Another national news article featuring Collier Heights was published in the September 21, 1959 issue of Time magazine. Entitled “A Lift in Living,” the article drew attention generally to the new phenomenon of middle-class African Americans suburbs. “It’s lawn well-trimmed, its homes are split level or ranch, its streets neat and winding.” In a list of trailblazing African-American suburbs was Atlanta’s Collier Heights (referred to as “Crestwood Forest,” an early and short-lived moniker for the neighborhood). In recognition of the African Americans who were populating these new suburbs, the article explained that “these developments are all peopled by the newly prospering Negro middle class, who’ all seem to have one thing in common: a fever for good living…. They settle where the air is clean and the schools good, join the P.T.A., buy power lawnmowers, curse the crab grass, endure the rigors of commuting, and barbecue their steaks, buy second cars and second TV sets, grumble about taxes.” But then the article went on to point out more and more houses for the black suburban market- indeed, almost all of the suburbs cited in the article were built by white developers – overlooking the critical fact that Collier Heights in Atlanta was one of the relatively few suburbs built by as well as for African Americans.
A most telling article about Collier Heights– and how it was being presented to a national audience appeared in the August 9, 1959 Sunday edition of The New York Times. It was written by the wife and-husband team of Wilma Dykeman and James Stokely, well-known authors and journalists who just two years earlier had received the prestigious Sidney Hillman Foundation Award for their 1957 book, Neither Black Nor White, written in the aftermath of the 1954 U. S. Supreme Court school desegregation ruling, which attempted to get beyond regional and racial stereotypes to address fundamental human rights and civil liberties as well as environmental justice. Their 1959 newspaper article, entitled “New Southerner: The Middle-Class Negro,” described the new “Negro middle class” in the South: “a middle class … with picture-window homes, shiny new cars, hardworking P.T.A.’s, and all the other gadgets and accomplishments of similar groups anywhere in the United States.”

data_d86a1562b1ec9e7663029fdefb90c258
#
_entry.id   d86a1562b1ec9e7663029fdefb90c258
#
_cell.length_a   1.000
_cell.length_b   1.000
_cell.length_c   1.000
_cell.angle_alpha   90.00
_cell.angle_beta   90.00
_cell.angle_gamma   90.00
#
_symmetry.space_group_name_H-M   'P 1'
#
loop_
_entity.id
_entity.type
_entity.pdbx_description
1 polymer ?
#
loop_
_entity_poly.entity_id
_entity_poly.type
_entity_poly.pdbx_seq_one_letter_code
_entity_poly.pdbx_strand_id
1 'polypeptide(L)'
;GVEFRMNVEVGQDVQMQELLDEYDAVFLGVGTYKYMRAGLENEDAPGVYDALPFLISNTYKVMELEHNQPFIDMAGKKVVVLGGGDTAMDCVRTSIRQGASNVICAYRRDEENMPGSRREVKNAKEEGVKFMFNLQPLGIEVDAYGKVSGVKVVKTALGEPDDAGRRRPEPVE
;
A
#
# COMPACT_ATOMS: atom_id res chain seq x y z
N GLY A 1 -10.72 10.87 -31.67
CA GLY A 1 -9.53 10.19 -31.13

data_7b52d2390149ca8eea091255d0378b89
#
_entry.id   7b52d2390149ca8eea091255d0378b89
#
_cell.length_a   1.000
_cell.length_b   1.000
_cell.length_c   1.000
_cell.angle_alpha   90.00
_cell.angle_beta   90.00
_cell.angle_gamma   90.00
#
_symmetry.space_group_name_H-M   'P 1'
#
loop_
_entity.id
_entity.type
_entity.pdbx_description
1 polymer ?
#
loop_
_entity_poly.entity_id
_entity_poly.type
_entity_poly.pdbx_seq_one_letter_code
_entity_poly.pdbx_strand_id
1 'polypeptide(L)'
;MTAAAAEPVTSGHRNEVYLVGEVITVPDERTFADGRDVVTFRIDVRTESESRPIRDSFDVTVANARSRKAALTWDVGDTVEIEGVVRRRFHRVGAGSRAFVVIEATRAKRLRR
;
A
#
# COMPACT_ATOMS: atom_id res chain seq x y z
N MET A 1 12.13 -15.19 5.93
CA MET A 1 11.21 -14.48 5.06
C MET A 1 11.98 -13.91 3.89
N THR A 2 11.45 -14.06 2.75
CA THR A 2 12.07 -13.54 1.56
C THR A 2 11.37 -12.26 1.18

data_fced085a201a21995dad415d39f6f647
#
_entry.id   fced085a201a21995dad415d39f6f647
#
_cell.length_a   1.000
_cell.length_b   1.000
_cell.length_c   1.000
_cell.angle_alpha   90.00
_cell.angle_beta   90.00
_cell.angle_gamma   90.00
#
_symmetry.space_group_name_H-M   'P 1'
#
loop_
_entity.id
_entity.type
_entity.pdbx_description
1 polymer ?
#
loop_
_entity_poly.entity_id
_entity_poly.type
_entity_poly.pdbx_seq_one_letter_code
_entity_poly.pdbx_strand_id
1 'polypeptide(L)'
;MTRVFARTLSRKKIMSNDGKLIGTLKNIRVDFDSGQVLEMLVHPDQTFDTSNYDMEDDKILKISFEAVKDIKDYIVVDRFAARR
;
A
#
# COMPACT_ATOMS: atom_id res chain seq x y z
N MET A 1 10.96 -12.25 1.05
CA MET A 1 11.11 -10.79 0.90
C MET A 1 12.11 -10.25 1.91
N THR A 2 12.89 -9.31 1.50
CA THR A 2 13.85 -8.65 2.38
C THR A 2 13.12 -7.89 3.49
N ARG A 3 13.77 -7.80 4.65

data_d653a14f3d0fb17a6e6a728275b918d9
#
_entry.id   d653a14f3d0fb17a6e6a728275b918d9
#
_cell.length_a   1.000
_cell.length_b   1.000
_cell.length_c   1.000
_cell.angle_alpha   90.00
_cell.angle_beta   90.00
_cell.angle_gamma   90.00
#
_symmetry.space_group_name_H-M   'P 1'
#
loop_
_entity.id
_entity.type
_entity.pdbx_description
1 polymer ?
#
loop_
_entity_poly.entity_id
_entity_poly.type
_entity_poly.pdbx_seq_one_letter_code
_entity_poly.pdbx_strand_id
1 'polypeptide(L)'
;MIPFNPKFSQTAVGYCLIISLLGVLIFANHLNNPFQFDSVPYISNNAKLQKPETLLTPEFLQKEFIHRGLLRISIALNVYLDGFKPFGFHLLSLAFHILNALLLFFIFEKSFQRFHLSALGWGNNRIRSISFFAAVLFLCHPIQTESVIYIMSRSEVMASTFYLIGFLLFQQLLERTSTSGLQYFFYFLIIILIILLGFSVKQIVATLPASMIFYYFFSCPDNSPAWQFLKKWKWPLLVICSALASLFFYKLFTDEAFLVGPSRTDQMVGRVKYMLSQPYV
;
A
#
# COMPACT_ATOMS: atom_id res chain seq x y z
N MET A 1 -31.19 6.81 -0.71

Through text and a photograph, the article featured Collier Heights as a “sign of the rise of a new Negro middle class in Atlanta”; the photograph, not coincidentally, shows a modern ranch house with double carport in an expansive landscaped yard, “a modern home in the Collier Heights area.” The authors went on to put Collier Heights in a national context: To glimpse the middle-class Negro South, a visitor might go to Durham,
- C., once called “the capital of the black bourgeoisie” because of its numerous large and successful Negro enterprises, or to New Orleans, with its “fanciest minority
subdivision” in perhaps the whole nation …. But the true center of the Negro’s
Southern Middle-Class is in Atlanta…where the colored man has assumed a new place.
Collier Heights Historic District, Atlanta, Fulton County, Georgia as rewritten by Kevin Polite, HausZwei Homes, www.hauszweihomes.com 36 To Buy or sell a home in Collier Heights or Cascade call Kevin Polite, Solid Source Realty, 404-299-7100. http://www.hauszweihomes.com/
To Buy or sell a home in Collier Heights or Cascade
Call Kevin Polite, Solid Source Realty, 404-299-7100.